III. Our relation to one another.—Let us not suppose, as we are sometimes tempted to do, that the pain and trouble to which even the best are subject are plainly so much waste, due to some great mismanagement. Take one of the most difficult cases. In not a few families there is a chronic invalid, whose years have been one long weariness—to the casual eye useless—a piece of wreckage cast up on the shore of the ocean of life. Surely he does not lie there in chastisement for his sins; surely she is not suffering all this for her sanctification? Perhaps not, but there is such a thing as suffering for the sake of others. Little do you know what a centre of influence is that pale face and weakly frame! What gentleness it has called out in natures that grew hard and selfish, what quiet, loving sermons it has preached by a look, by a word! He or she has suffered for His Body’s sake. There was something lacking in the afflictions of Christ which drew these souls to Him, and he or she filled it up, and the weak, faulty mortal becomes as it were a Christ to the brethren.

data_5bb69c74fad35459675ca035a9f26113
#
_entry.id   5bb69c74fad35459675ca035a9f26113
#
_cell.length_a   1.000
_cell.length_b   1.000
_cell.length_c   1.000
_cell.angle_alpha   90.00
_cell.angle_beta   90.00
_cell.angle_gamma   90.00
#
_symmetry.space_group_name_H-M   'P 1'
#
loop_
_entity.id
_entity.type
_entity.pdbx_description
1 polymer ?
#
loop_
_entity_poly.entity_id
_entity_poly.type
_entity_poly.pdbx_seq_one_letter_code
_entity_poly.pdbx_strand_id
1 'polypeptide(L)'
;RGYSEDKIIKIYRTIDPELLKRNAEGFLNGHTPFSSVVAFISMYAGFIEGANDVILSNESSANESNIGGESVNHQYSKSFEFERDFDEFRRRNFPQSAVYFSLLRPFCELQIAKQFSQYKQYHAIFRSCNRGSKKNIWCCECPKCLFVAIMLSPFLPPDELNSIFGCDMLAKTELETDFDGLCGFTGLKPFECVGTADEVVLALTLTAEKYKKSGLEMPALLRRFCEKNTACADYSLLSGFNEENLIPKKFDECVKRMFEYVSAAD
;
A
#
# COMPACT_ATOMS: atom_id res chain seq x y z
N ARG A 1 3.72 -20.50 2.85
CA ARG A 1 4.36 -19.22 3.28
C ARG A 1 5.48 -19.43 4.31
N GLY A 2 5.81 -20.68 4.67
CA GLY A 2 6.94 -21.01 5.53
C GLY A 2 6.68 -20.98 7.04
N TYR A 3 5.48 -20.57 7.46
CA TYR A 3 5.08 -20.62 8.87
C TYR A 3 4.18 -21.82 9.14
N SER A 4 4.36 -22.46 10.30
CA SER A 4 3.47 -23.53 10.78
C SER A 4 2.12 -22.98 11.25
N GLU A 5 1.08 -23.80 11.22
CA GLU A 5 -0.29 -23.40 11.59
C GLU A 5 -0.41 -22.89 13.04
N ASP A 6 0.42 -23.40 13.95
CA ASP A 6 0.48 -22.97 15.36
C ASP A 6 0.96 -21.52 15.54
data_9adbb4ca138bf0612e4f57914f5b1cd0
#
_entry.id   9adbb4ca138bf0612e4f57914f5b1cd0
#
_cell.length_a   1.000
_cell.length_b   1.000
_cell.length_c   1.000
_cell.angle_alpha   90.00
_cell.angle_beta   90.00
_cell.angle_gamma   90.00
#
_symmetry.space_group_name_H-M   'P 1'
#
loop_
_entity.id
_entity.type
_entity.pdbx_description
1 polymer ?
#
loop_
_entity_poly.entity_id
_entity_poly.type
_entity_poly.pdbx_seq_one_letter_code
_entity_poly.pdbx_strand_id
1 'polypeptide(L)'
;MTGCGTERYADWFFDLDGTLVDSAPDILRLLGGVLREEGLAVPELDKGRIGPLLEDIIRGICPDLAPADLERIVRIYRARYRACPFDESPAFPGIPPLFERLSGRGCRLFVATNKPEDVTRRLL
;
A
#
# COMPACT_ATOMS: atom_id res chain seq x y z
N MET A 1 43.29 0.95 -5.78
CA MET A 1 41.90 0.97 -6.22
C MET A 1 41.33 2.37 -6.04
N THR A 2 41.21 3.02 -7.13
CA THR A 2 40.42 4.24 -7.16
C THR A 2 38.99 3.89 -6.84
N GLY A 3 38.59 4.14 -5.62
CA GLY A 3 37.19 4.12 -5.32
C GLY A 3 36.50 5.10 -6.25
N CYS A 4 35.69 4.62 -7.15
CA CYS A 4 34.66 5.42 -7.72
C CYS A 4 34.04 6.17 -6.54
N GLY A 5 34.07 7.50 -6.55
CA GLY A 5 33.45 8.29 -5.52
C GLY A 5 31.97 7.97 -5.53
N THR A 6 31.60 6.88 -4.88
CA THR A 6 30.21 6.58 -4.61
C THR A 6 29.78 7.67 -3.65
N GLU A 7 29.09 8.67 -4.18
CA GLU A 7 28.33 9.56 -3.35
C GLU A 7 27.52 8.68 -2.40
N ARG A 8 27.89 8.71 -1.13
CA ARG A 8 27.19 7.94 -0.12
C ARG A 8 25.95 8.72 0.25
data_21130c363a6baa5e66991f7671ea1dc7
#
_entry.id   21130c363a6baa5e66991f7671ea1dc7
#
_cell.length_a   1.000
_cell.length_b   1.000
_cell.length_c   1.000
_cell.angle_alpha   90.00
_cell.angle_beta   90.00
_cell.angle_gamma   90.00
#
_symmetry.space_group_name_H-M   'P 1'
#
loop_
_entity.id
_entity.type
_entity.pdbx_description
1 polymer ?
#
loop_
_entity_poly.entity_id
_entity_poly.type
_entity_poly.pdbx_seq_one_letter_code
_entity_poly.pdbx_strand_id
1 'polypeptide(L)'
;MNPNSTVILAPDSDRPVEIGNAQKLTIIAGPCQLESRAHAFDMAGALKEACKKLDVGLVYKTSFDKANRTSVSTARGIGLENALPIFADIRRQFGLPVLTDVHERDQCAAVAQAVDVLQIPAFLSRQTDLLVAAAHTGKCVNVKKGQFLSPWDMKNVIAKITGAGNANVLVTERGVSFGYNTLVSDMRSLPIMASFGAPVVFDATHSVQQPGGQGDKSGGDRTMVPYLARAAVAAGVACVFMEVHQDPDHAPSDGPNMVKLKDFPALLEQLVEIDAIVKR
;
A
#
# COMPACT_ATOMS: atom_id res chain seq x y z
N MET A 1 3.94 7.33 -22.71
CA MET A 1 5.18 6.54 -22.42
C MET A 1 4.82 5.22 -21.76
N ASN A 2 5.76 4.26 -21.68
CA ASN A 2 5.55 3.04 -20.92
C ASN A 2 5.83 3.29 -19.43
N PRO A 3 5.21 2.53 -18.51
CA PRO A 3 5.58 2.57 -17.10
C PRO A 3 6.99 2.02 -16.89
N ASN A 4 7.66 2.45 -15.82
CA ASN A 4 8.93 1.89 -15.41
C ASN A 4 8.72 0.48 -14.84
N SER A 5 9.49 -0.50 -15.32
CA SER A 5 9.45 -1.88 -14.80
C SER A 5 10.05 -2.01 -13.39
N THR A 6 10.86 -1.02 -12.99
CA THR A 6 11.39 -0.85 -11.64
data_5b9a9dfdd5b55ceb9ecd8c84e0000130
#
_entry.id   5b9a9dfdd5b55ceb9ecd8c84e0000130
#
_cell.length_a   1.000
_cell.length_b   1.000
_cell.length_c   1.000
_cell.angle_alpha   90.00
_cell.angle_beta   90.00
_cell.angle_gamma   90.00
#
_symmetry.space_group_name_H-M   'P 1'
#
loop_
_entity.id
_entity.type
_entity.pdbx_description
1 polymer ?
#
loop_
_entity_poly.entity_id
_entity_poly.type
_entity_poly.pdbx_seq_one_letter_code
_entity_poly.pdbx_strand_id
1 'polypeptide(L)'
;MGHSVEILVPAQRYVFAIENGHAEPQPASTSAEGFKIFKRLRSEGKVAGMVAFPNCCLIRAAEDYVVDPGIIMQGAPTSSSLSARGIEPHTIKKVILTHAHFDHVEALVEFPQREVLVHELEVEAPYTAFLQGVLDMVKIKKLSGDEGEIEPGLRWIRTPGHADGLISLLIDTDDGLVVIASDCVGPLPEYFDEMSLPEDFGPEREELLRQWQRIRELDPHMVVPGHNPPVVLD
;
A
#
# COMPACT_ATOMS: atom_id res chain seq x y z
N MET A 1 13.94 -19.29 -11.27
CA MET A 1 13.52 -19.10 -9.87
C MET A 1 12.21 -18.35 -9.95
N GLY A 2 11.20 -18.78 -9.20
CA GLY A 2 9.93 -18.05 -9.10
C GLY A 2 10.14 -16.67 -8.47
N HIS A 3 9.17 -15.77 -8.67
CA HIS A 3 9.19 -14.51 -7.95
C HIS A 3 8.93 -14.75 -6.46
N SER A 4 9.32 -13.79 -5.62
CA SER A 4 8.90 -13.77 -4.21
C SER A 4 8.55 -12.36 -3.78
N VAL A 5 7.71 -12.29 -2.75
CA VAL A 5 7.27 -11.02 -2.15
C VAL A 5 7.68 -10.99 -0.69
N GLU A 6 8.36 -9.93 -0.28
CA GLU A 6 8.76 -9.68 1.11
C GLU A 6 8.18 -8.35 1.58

—Archdeacon S. M. Taylor.

Illustration

‘St. Paul endured that tedious imprisonment, but it resulted in his writing to his comrades whom he was prevented from going to see, and what he wrote will inspire and comfort the Church to the end. Bunyan spent weary years in Bedford Gaol, but so The Pilgrim’s Progress came to be written, which for two centuries has helped many a devoted, humble soul to live the highest life; and if Tennyson had not suffered the grief of separation from a friend for whom he had more than a brother’s love, those words of hope and tenderness, of faith that struggles in the darkness and conquers, had never been penned, and the world would have been the poorer without the In Memoriam.’

Verse 27

CHRIST AND HIS PEOPLE

‘Christ in you, the hope of glory.’

Colossians 1:27

The Apostle speaks of a mystery—what is it?

In a single sentence, it is ‘Christ in you.’ Looking carefully at the passage, we see that he makes certain statements respecting this mysterious union betwixt Christ and His people.

I. It is a secret.—‘To whom God would make known what is the riches of the glory of this mystery.’